IRS Releases Proposed 409A and 457 Deferred Compensation Guidance
- August 30, 2016
- Mark Flanagan
- 352 Views
The IRS recently released proposed Section 409A and Section 457 guidance.
Since the original 409A regulations were issued in 2007, the practicing community has anxiously awaited additional guidance; hoping it will make the requirements under 409A and 457 easier for employers and practitioners to administer. In general, 409A outlines the rules and regulations for all employers maintaining non-qualified deferred compensation plans, while 457 specifically relates to plans maintained by tax-exempt organizations and state and local governments. The new proposed regulations provide some clarifications but do not alleviate many of the difficulties associated with administering deferred compensation arrangements.
Some of the highlights of the proposed guidance are detailed below:
- Currently, a separation of service may or may not occur when an employee terminates employment but continues to be employed in a consulting capacity. The determination is made based on the reasonable expectation of the number of hours to be worked as detailed in the employment agreement. The new rules seem to indicate that a separation of service does not occur until a separation of service has occurred under the rules (service levels would decrease to less than 20% of the levels prior to the employment change).
- Clarification that stock rights designed to avoid 409A inclusion are not deemed to be deferred compensation solely because the amount payable due to a service provider’s termination for cause or that was within their control, is based on a valuation method that is less than fair market value.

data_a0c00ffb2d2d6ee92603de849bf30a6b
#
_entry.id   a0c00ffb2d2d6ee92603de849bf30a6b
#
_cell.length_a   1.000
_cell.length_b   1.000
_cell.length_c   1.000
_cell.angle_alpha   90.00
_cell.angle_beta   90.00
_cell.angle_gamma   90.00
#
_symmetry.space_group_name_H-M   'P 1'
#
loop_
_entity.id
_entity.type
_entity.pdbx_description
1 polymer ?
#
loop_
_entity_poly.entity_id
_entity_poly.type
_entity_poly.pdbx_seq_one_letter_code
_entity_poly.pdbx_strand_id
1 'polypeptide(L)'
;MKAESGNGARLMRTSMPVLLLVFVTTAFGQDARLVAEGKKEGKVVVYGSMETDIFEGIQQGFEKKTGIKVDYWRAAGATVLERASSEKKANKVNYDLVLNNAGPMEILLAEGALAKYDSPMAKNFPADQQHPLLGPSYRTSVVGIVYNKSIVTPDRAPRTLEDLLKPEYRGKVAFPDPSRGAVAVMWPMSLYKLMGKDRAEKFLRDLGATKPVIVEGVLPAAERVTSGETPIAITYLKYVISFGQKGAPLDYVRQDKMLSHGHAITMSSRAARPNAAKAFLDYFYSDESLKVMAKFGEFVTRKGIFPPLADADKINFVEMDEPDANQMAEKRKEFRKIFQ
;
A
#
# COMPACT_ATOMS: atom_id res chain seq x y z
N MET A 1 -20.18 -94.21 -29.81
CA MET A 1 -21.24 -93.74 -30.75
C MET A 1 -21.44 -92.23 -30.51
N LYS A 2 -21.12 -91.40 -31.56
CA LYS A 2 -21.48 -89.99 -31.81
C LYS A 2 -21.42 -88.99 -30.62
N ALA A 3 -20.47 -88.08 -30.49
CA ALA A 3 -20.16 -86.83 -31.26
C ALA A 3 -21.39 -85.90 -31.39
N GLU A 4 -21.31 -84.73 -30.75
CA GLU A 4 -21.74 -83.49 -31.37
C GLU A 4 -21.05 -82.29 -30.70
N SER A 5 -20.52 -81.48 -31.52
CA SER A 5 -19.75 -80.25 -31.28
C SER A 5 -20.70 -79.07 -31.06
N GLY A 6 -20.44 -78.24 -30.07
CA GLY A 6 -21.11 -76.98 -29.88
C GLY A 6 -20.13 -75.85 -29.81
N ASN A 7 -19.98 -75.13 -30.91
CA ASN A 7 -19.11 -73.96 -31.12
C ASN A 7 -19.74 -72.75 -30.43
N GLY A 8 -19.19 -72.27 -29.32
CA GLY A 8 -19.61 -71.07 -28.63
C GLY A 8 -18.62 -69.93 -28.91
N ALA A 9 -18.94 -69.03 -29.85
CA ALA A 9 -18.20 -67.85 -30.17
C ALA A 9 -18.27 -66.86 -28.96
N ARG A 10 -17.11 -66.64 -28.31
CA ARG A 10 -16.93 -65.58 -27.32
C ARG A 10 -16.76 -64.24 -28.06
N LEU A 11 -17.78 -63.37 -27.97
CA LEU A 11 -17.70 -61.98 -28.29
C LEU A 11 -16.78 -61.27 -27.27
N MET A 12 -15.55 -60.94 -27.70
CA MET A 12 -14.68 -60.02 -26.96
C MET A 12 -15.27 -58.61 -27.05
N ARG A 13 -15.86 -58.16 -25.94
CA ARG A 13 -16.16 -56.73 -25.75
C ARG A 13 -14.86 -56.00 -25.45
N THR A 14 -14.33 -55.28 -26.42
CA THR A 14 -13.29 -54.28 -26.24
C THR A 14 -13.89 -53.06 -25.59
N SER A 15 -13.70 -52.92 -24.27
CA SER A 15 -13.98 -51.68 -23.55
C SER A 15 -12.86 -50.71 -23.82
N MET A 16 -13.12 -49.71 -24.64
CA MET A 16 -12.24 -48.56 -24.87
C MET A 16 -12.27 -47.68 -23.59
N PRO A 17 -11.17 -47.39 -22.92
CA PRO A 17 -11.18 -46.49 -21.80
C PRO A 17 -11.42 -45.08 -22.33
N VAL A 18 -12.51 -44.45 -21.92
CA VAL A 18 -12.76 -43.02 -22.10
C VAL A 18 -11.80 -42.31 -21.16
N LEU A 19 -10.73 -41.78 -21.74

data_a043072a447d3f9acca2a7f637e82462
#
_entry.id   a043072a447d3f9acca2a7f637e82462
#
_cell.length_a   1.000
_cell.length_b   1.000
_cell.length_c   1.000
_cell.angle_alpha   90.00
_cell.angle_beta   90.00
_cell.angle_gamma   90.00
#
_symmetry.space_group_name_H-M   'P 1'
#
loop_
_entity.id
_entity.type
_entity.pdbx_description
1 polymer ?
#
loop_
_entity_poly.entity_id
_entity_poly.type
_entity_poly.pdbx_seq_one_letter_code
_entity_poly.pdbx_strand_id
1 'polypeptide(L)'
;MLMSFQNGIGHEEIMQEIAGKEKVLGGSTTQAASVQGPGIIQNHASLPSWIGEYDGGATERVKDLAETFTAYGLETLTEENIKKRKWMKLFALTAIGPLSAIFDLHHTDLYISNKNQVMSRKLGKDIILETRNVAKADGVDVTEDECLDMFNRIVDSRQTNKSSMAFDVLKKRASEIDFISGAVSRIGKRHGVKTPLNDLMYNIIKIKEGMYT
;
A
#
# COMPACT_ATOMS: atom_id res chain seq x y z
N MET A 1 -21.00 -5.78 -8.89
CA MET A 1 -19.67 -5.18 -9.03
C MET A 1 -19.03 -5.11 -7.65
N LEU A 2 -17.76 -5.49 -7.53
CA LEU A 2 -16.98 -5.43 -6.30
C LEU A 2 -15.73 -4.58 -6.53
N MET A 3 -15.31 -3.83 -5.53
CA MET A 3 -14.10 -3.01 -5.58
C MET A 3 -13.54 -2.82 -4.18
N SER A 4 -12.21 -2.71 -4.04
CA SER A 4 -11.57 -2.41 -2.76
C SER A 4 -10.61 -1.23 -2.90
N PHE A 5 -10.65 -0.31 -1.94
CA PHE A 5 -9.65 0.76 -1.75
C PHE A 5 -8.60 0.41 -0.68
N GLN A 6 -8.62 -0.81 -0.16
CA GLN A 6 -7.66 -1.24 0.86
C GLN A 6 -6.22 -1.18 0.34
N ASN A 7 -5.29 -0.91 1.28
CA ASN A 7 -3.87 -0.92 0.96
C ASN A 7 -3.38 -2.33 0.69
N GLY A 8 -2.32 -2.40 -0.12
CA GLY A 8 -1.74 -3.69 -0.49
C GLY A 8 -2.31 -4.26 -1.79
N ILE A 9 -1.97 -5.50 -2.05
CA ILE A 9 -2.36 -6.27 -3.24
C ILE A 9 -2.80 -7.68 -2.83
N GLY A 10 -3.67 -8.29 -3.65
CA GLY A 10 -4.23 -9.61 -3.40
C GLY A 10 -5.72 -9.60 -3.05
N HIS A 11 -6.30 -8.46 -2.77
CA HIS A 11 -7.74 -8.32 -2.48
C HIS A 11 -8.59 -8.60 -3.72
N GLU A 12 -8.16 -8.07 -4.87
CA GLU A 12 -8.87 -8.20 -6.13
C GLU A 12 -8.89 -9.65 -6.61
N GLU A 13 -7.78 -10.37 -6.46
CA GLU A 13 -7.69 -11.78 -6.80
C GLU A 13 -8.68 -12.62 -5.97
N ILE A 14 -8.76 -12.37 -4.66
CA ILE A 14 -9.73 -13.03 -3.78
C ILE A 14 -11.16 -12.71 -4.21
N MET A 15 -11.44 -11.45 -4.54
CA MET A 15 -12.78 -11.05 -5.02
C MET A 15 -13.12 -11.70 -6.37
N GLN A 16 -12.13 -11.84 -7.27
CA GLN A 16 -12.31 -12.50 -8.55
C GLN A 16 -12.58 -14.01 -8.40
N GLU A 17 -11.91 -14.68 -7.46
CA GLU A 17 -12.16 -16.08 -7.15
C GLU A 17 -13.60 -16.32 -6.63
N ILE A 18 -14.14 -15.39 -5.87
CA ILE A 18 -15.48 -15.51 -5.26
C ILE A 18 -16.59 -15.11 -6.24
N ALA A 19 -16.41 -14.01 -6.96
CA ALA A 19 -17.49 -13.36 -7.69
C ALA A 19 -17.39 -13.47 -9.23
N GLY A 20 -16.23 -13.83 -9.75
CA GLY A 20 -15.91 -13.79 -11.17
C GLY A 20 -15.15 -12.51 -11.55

- The proposed regulations allow a stock option to be granted by an entity prior to the date the employee is actually hired, as long as it is reasonably anticipated they will be hired by the entity within the next twelve months. Previously, the employee actually had to be employed by the entity prior to granting the option.
- As a result of the death of an employee, an inadvertent 409A violation will not occur if payment is made to the beneficiary by 12/31 of the year following the year of death.
- Clarification that the 409A regulations apply separately and in addition to the rules under IRC 457A.
- Enhanced definition of what constitutes a “substantial risk of forfeiture” under 457(f).
- Exclusion of certain types of bona fide severance and vacation pay plans from 457.
The non-qualified deferred compensation plan rules are quite complex. In particular, the interplay between 409A and 457 is very challenging. The proposed regulations do help with some of the complexity but in the end, those of us affected by these complex rules were hoping for so much more.
Employers should work with their advisors to understand the impact of the proposed changes now and moving forward. To further discuss the impact of the proposed regulations, please contact Aronson’s Compensation and Benefits Practice Director Mark Flanagan at 301.231.6257.